Thursday, February 23, 2012

Political ecology in Australia (Labor's woes)

In the book Dune, by Frank Herbert, one of the main protagonists observes that the biggest threat to most creatures is one of their own kind. This is for the reason that they are in direct competition and that "they share the same basic requirements" -- they eat the same food, seek the same shelter, compete for the same mates, etc.
I thought of this quote recently, watching the antics of the Australian Labor party. Their ideological enemy, the Liberal party, are sitting on amusedly watching Labor tear itself apart. Why are members of Labor so busy fighting each other when their foe sits clearly across the chamber?
I think the reason is highlighted in the above quote. Labor has its niche, and the Liberal party has its niche -- members of each party tend not to change allegiance, and so remain in their party's "territory" in the political "landscape" as though they were fenced within it. Because of this, individuals within each party are effectively competing with others in the same party for positions of power and influence within that party's territory -- in exactly the same way as animals in an ecosystem compete for food and procreation. The fact that they are trashing their "ecosystem" to compete for the resources it contains has an unhappy similarity to humans fighting over resources and reminds me of Solomon's edict to "cut it in two."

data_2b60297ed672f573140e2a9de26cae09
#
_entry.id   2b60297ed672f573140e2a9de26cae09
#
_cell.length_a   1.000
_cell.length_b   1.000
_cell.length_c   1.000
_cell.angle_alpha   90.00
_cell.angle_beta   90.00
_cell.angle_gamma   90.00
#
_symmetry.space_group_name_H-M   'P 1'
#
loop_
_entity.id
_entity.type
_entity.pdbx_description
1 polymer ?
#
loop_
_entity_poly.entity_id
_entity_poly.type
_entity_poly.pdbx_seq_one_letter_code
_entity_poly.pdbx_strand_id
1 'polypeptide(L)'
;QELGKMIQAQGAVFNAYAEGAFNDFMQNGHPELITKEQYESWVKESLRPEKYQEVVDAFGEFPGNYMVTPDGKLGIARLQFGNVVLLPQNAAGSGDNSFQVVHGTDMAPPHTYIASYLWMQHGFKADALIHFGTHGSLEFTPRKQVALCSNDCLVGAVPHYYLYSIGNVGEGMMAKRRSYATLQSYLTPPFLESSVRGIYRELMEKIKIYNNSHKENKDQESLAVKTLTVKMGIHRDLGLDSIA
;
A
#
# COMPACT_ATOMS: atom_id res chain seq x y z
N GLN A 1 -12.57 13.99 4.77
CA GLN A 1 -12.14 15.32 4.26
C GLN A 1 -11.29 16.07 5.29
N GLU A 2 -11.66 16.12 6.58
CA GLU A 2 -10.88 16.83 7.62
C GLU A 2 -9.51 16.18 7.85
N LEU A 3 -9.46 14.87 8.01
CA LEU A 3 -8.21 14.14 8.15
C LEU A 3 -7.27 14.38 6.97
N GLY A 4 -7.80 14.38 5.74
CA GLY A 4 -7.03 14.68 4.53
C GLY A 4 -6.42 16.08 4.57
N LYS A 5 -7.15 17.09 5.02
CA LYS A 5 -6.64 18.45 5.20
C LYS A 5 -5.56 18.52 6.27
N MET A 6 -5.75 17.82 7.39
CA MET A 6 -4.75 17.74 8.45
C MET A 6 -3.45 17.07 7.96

This post was written by Angus Wallace and first appeared at

Wednesday, February 1, 2012

Energy efficiency at home

I am running a half-day workshop this coming Saturday at Northey Street City Farm on how to save energy at home. It covers

  • how to estimate how much power devices are using
  • how to find the best places to invest in energy efficiency at your place
  • how to use the garden to reduce cooling costs
  • some technical understanding of electricity and its supply
  • how to examine behaviours seeking simple changes to save energy and money
  • how to cook to reduce energy use

Here is a link to the manual I have developed. I will refine this in the future and keep this site up-to-date. It is covered by a CC license (details in the pdf). Any comments or suggestions are welcome and will be considered for incorporation.

This post was written by Angus Wallace and first appeared at
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